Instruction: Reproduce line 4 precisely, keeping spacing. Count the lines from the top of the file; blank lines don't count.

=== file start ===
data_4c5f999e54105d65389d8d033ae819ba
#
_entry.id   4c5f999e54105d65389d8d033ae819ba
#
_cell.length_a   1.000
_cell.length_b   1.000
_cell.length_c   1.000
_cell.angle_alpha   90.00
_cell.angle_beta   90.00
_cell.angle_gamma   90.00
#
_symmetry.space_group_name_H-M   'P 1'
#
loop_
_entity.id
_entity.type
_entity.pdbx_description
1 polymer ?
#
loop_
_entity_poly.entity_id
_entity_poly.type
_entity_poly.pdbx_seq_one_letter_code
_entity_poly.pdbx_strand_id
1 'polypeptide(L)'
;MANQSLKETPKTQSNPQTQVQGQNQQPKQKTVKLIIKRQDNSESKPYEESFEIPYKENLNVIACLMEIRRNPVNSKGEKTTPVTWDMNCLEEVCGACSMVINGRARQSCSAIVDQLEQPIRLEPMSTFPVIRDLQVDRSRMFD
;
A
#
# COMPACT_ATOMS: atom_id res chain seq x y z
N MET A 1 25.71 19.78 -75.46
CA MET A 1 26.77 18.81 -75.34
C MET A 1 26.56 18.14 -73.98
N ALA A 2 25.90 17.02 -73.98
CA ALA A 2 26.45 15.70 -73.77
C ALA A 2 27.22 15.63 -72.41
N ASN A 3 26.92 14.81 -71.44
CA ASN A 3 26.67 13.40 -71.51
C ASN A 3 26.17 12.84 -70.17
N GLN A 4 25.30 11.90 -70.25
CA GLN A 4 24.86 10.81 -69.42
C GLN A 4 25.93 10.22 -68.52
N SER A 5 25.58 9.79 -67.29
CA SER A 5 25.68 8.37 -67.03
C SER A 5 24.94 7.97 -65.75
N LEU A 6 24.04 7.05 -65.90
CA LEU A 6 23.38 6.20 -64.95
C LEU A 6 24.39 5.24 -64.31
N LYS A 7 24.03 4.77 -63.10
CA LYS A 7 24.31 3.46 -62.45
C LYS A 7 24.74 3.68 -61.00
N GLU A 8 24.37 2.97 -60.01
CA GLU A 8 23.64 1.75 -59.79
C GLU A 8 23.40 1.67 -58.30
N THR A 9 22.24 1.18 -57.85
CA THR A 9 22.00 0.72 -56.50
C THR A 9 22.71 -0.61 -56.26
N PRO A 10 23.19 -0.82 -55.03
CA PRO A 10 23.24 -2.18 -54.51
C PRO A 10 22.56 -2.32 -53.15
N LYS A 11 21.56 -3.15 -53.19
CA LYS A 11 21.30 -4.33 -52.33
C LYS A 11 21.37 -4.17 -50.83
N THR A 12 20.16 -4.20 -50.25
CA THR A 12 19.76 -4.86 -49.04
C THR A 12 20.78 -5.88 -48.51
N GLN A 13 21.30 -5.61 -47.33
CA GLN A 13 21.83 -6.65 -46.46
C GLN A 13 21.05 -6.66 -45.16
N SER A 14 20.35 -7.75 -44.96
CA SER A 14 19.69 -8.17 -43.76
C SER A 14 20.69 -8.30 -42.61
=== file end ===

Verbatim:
#